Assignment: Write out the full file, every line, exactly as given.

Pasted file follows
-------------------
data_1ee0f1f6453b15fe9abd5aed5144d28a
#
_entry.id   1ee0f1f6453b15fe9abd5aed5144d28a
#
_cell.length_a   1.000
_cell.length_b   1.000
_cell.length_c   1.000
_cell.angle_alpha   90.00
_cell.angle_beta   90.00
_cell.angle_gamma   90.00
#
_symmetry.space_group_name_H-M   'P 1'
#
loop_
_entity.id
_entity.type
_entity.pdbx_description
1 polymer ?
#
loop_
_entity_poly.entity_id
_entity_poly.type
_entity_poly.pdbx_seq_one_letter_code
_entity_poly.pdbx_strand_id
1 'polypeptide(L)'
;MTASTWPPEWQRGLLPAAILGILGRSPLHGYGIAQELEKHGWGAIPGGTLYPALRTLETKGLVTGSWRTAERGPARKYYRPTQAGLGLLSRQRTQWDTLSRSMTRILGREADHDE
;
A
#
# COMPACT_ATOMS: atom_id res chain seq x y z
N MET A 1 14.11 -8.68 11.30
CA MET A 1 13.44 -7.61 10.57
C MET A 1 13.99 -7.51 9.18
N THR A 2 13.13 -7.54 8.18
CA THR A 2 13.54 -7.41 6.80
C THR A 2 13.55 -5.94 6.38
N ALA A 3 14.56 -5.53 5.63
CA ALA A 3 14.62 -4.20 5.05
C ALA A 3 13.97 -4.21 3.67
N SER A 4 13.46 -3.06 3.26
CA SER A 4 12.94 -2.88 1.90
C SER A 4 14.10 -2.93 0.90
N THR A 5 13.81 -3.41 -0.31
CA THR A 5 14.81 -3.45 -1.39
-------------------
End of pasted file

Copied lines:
data_1ee0f1f6453b15fe9abd5aed5144d28a
#
_entry.id   1ee0f1f6453b15fe9abd5aed5144d28a
#
_cell.length_a   1.000
_cell.length_b   1.000
_cell.length_c   1.000
_cell.angle_alpha   90.00
_cell.angle_beta   90.00
_cell.angle_gamma   90.00
#
_symmetry.space_group_name_H-M   'P 1'
#
loop_
_entity.id
_entity.type
_entity.pdbx_description
1 polymer ?
#
loop_
_entity_poly.entity_id
_entity_poly.type
_entity_poly.pdbx_seq_one_letter_code
_entity_poly.pdbx_strand_id
1 'polypeptide(L)'
;MTASTWPPEWQRGLLPAAILGILGRSPLHGYGIAQELEKHGWGAIPGGTLYPALRTLETKGLVTGSWRTAERGPARKYYRPTQAGLGLLSRQRTQWDTLSRSMTRILGREADHDE
;
A
#
# COMPACT_ATOMS: atom_id res chain seq x y z
N MET A 1 14.11 -8.68 11.30
CA MET A 1 13.44 -7.61 10.57
C MET A 1 13.99 -7.51 9.18
N THR A 2 13.13 -7.54 8.18
CA THR A 2 13.54 -7.41 6.80
C THR A 2 13.55 -5.94 6.38
N ALA A 3 14.56 -5.53 5.63
CA ALA A 3 14.62 -4.20 5.05
C ALA A 3 13.97 -4.21 3.67
N SER A 4 13.46 -3.06 3.26
CA SER A 4 12.94 -2.88 1.90
C SER A 4 14.10 -2.93 0.90
N THR A 5 13.81 -3.41 -0.31
CA THR A 5 14.81 -3.45 -1.39